BioMar, Skretting, Salmo Food accused of fixing price of aquafood in Chile, based off Cargill whistleblower complaint

Chile’s National Economic Prosecutor's Office (FNE) has accused four salmon aquafeed producers of colluding to fix prices between 2003 and 2015.

According to a summons presented by FNE to the Chile’s antitrust court, the Tribunal de Defensa de Libre Competencia, BioMar Chile SA (BioMar), Comercializadora Nutreco Chile Limitada (Skretting), EWOS Chile Alimentos Limitada (EWOS), and Vitapro Chile SA (Salmo Food) actively worked together to maintain an agreement to fix their sale prices of fishmeal and fish oil over the 12-year period.

The FNE has requested the antritust court fine BioMar, Skretting, and Salmofood the maximum penalty of around USD 70 million (EUR 63.3 million) total for their transgression, or around CLP 17.86 billion (USD 23.8 million, EUR 21.3 million) for each one.

. It exempted EWOS in its request for punishment, saying the company was the first to bring forward evidence of the price-fixing scheme. EWOS is owned by Minnetonka, Minnesota, U.S.A.-based feed giant Cargill.

"In this case, our investigation had as a starting point the confession of one of the members of the cartel, which only confirms the essential role that compensated complaints play in the detection and prosecution of collusion," FNE Prosecutor Ricardo Riesco said in a statement.

EWOS approached the FNE to inform it of the existence of the price-fixing agreement in 2016, soon after it was acquired by Cargill in October 2015.

“Shortly after the closing of the acquisition of EWOS from Altor and Bain Capital in October 2015, our EWOS employees in Chile informed us about practices in the salmon feed industry in Chile that were inconsistent with the Cargill Competition Policy and possibly violated the Chilean competition law. We immediately initiated an investigation, self-reported to the FNE in January 2016, and ceased participating in the problematic conduct,” Cargill said.

The scheme was limited only to Chile, and included contacts with competitors that contravened Cargill’s competition policy and code of conduct. Cargill ceased all questionable activity immediately after its discovery, a Cargill spokesperson told SeafoodSource.

"We have fully cooperated with the FNE and one of the requirements of our cooperation has been complete confidentiality around the process,” Cargill said in a statement sent to SeafoodSource. “Conducting business in an ethical manner is foundational to how we operate in Cargill.”

After being contacted by Cargill, the FNE initiated its own investigation, which was strengthened significantly by raids and data seizures conducted at the companies’ corporate offices in Chile, which resulted in the discovery of emails and other statements by company representatives and executives, many of whom are cited as evidence in the FNE presentment.

The alleged conspiracy was coordinated through emails, meetings, and phone calls between executives and sales staff of the four companies, who exchanged pricing information both for raw materials and their finished products, as well as their production and supply volumes. There is evidence that those involved made attempts to eliminate traces of their contacts and supposed illegal behavior, FNE said.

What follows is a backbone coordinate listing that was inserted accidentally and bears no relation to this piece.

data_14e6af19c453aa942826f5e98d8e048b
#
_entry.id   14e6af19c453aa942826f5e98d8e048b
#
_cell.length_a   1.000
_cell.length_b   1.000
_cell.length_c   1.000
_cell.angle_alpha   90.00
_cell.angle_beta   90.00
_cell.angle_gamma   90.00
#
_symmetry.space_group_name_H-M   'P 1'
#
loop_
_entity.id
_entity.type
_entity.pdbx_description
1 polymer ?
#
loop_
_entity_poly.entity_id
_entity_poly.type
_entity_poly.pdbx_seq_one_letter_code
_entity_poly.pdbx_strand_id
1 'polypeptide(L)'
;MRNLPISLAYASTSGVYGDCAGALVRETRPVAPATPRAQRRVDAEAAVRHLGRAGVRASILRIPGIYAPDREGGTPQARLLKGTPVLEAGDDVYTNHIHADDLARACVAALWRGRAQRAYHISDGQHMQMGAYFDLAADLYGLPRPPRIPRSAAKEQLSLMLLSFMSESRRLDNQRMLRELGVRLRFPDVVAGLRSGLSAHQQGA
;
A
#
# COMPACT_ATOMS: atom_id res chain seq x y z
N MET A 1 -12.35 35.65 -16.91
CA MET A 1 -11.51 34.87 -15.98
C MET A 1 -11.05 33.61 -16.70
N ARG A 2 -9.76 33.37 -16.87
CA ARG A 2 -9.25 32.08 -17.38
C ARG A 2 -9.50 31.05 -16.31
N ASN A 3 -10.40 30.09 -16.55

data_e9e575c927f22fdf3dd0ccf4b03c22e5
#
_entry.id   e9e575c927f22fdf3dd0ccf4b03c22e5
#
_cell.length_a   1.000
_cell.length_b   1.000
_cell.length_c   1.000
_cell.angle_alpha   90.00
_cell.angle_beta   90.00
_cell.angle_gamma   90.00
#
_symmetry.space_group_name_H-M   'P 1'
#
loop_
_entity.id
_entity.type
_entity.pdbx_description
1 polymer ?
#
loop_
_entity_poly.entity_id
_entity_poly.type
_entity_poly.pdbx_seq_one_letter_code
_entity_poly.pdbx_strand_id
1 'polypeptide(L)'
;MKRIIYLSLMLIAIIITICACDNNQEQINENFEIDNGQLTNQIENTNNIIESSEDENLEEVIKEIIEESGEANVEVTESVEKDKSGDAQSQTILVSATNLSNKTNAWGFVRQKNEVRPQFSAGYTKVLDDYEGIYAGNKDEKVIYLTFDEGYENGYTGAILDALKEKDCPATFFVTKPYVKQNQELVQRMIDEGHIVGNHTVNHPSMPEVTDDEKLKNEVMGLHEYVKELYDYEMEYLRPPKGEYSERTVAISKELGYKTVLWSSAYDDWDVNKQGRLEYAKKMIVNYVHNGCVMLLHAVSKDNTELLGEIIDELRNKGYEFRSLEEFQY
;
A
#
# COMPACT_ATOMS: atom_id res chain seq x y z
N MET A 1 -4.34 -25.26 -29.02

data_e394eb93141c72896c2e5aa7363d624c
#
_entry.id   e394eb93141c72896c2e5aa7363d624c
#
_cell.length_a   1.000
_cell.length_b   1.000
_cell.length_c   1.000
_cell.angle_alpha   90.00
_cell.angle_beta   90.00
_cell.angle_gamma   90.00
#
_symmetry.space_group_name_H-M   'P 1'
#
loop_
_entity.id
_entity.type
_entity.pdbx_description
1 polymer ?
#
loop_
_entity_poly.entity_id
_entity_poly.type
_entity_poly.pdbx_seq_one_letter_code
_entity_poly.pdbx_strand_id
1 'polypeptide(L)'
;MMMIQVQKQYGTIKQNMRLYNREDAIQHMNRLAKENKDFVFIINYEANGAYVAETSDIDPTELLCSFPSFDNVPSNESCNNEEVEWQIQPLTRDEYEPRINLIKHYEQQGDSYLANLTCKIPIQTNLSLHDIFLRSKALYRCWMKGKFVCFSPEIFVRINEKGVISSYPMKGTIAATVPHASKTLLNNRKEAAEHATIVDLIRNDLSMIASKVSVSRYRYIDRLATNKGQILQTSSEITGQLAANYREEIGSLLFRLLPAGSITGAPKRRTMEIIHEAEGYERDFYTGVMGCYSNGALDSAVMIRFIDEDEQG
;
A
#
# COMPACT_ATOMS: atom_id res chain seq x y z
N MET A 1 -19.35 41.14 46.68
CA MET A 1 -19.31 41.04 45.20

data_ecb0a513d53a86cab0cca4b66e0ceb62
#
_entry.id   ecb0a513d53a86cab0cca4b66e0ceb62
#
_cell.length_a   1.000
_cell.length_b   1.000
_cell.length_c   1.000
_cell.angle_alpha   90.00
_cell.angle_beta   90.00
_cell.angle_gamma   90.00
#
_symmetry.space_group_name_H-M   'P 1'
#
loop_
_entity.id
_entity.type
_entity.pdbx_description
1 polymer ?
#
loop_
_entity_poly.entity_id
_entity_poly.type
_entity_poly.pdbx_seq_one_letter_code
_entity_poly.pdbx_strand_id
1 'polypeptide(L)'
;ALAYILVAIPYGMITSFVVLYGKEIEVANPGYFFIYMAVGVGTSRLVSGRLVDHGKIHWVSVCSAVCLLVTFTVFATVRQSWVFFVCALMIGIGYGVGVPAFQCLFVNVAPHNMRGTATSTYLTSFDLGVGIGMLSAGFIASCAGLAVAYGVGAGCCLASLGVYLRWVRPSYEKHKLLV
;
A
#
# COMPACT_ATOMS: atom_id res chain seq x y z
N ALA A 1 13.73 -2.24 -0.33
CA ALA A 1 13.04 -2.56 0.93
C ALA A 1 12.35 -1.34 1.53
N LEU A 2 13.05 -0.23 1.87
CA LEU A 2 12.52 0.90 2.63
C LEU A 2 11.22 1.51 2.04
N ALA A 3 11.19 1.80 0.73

While no individuals will be prosecuted on criminal charges, as collusion was not a criminal offense in Chile when the alleged price-fixing took place, the FNE said it is seeking a maximum financial penalty due to the fact that the four companies involved in the conspiracy collectively consist of virtually the entire market suppliers for salmon feed in Chile, and because aquafeed represents a significant part of the cost of producing salmon – estimated by the FNE to be around 50 percent.

“Their customers had to pay the cartel prices because they did not have alternative offers,” it said.

All four companies FNE alleges were involved in price-fixing are based outside of Chile. Besides the U.S.-based Cargill, BioMar is owned by the Brande, Denmark-headquartered Schouw & Co.; Skretting is owned by Nutreco, which is based in Amersfoort, the Netherlands; and Salmo Food is owned by Lima, Peru-based Alicorp.

In a statement, BioMar acknowledged its offices in Chile were subject to unannounced inspections and that FNE has indicted the company “on charges of concerted practice, claiming that the company be fined up to USD 24 million [EUR 21.7 million].”

“BioMar Chile has been cooperative, responding to questions and providing the documentation requested to the extent possible,” BioMar’s parent company, Schouw & Co., said. “Further to the industry investigation, the FNE has now indicted BioMar Chile. The charges are based on isolated circumstances related to the Chilean fish feed industry in the period 2003-2015.”

The company said it would fight the charges brought by the FNE.

“BioMar Chile does not acknowledge the charges brought by the FNE, and the company intends to rebut the charges that it has participated in concerted practices so as to restrict competition in the industry,” it said. “Presumably, this will be a rather long-running case, but we will keep the market informed of any material developments in the matter.”

In a statement emailed to SeafoodSource, Skretting said it was still reviewing the indictment.

"We only became aware through press publications yesterday of the allegations made by the FNE (Competition Authority)," the company said. "We take competition compliance extremely seriously. We will carefully review the complaint and present our case in due course."       

Salmo Food did not immediately respond to a request for comment from SeafoodSource.


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